Here, Appellant challenges the nature of the statement, claiming Rodriguez's account was a clear example of blame shifting and the trial court therefore abused its discretion in admitting it over his hearsay objection. The specific testimony complained of in Appellant's brief is as follows:
Q. And did he tell you what had happened?
Q. What did he say?
A. He said “Quebramos al Chuco y al Chavalon.”
Q. And what does that mean in English?
A. That they killed [Fierro]1 and [Renteria].
Q. And did you know [Fierro] and [Renteria]?
Q. And what else did he say?
A. Like --
Q. What did he say? Who did what? Or how did they kill [Fierro] and [Renteria]?
A. Well, he said that him and Garfield 2 killed [Renteria] and that [Appellant] and [Noriega] killed [Fierro].
Q. How did he say that he killed [Renteria]?
A. He said they just shot him. [Emphasis added].
Appellant contends this testimony represents a clear example of blame shifting, and as such should not have been admissible. The language quoted does not bear out this allegation. Rodriguez states in Spanish “we killed [Fierro] and [Renteria].” He then states that he and Garfield shot Renteria and that Appellant and Noriega killed Fierro. Later in the testimony, Rodriguez claimed the men jointly “got rid of the guns.” At no point in the testimony was Rodriguez's role in the murder deemphasized; all of his statements were self-inculpatory or “blame sharing” in that he takes full responsibility for the murders and uses “we” extensively, never minimizing his own role in the killings. If anything, Rodriguez's testimony could be seen as deemphasizing Appellant's role by saying Appellant only grabbed Fierro and held him while Noriega shot him. Accordingly, the trial court did not abuse its discretion in admitting Rodriguez's statement to Lara because a reasonable person would have known the statement to be against his penal interest, and the statement equally inculpated Rodriguez and Appellant. Accordingly, Appellant's first issue is overruled.
Sufficiency of the Evidence
In his second issue, Appellant asserts the evidence presented at trial was insufficient to allow a jury to rationally find him guilty beyond a reasonable doubt of each element of the offense. He claims that other than hearsay testimony and a “dubious identification,” no other evidence was put forth identifying him as one of the persons who actually murdered either of the victims.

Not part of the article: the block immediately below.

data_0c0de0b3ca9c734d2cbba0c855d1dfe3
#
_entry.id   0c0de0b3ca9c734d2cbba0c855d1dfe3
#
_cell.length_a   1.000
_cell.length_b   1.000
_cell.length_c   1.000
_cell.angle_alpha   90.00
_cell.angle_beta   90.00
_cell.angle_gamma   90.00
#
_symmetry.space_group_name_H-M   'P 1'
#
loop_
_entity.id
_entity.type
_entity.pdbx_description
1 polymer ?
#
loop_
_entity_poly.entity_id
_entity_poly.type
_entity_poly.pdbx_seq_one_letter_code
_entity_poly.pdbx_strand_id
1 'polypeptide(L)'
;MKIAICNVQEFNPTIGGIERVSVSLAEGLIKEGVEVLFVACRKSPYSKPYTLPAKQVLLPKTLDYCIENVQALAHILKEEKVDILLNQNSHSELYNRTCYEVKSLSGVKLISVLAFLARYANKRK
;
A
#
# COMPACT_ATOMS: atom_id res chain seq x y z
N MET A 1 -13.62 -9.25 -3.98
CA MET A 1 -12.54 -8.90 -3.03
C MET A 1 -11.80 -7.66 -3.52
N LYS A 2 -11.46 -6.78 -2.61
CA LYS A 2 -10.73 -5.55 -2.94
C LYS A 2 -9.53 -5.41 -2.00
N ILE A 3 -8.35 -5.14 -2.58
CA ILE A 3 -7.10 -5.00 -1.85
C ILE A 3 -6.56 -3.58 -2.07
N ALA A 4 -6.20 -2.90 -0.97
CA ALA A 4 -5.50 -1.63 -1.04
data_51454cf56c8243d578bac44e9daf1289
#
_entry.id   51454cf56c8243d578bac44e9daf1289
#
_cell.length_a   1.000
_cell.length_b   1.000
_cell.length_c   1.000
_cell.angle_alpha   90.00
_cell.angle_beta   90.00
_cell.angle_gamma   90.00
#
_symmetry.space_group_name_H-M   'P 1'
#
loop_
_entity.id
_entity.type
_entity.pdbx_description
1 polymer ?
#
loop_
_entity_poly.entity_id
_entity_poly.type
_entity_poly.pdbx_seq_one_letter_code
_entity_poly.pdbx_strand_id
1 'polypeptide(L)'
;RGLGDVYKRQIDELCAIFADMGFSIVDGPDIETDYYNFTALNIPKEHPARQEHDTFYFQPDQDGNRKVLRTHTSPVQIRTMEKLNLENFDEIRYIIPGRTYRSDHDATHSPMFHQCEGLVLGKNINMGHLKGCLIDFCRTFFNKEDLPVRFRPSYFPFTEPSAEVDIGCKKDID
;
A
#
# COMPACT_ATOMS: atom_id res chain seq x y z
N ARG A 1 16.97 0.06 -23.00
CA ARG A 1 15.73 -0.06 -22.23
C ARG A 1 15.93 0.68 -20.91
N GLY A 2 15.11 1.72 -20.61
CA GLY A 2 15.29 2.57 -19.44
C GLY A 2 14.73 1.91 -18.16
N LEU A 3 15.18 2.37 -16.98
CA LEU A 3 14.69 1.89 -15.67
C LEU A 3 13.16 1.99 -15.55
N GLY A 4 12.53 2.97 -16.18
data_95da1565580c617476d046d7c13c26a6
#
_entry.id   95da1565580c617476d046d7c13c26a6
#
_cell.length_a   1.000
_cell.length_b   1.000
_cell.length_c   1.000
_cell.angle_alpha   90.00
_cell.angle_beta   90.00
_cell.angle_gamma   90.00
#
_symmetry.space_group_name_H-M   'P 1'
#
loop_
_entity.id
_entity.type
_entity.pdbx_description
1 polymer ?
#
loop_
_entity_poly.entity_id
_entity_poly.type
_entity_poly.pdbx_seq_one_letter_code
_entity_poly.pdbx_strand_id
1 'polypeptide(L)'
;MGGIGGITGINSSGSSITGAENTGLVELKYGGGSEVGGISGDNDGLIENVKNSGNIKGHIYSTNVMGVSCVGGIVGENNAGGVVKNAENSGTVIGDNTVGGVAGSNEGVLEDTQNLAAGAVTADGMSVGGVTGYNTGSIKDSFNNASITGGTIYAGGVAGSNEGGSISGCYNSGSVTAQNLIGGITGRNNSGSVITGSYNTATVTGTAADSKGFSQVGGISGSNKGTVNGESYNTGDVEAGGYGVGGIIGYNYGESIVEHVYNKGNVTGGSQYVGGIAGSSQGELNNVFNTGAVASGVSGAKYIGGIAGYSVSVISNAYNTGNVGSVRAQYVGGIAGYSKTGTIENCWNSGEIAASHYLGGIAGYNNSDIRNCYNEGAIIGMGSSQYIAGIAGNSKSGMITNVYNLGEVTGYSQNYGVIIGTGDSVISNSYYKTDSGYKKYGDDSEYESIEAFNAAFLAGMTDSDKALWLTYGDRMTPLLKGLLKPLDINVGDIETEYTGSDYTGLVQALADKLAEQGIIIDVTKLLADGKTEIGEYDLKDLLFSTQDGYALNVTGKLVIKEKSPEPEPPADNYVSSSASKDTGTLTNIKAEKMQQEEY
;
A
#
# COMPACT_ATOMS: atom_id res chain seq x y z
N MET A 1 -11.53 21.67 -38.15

Standard of Review
In a sufficiency challenge, the reviewing court does not act as a thirteenth juror, reweighing the evidence and substituting its judgment for that of the jury. Dewberry v. State, 4 S.W.3d 735, 740 (Tex.Crim.App. 1999), holding modified by Guidry v. State, 9 S.W.3d 133 (Tex.Crim.App. 1999). We view the evidence in the light most favorable to the verdict, and will uphold the conviction if there is sufficient evidence to justify a jury to rationally find the appellant guilty beyond a reasonable doubt on all essential elements of the offense. Salinas v. State, 163 S.W.3d 734, 737 (Tex.Crim.App. 2005). The evidence is measured against the hypothetically correct jury charge. Villarreal v. State, 286 S.W.3d 321, 327 (Tex.Crim.App. 2009). A hypothetically correct jury charge lists all elements of the offense, is consistent with the indictment, and doesn't unnecessarily increase the prosecution's burden of proof. Id.
A person commits the offense of capital murder when he commits murder as defined under Section 19.02(b)(1) of the Texas Penal Code and commits one of a number of aggravating acts listed under Section 19.03(a) of the Texas Penal Code. TEX.PENAL CODE ANN. § 19.03 (West Supp. 2017). A person commits murder under Section 19.02(b)(1) when he intentionally or knowingly causes the death of an individual. TEX.PENAL CODE ANN. § 19.02(b)(1)(West 2011). The offense is elevated to capital murder when the person kills more than one person during the same criminal transaction. TEX.PENAL CODE ANN. § 19.03(a)(7)(A).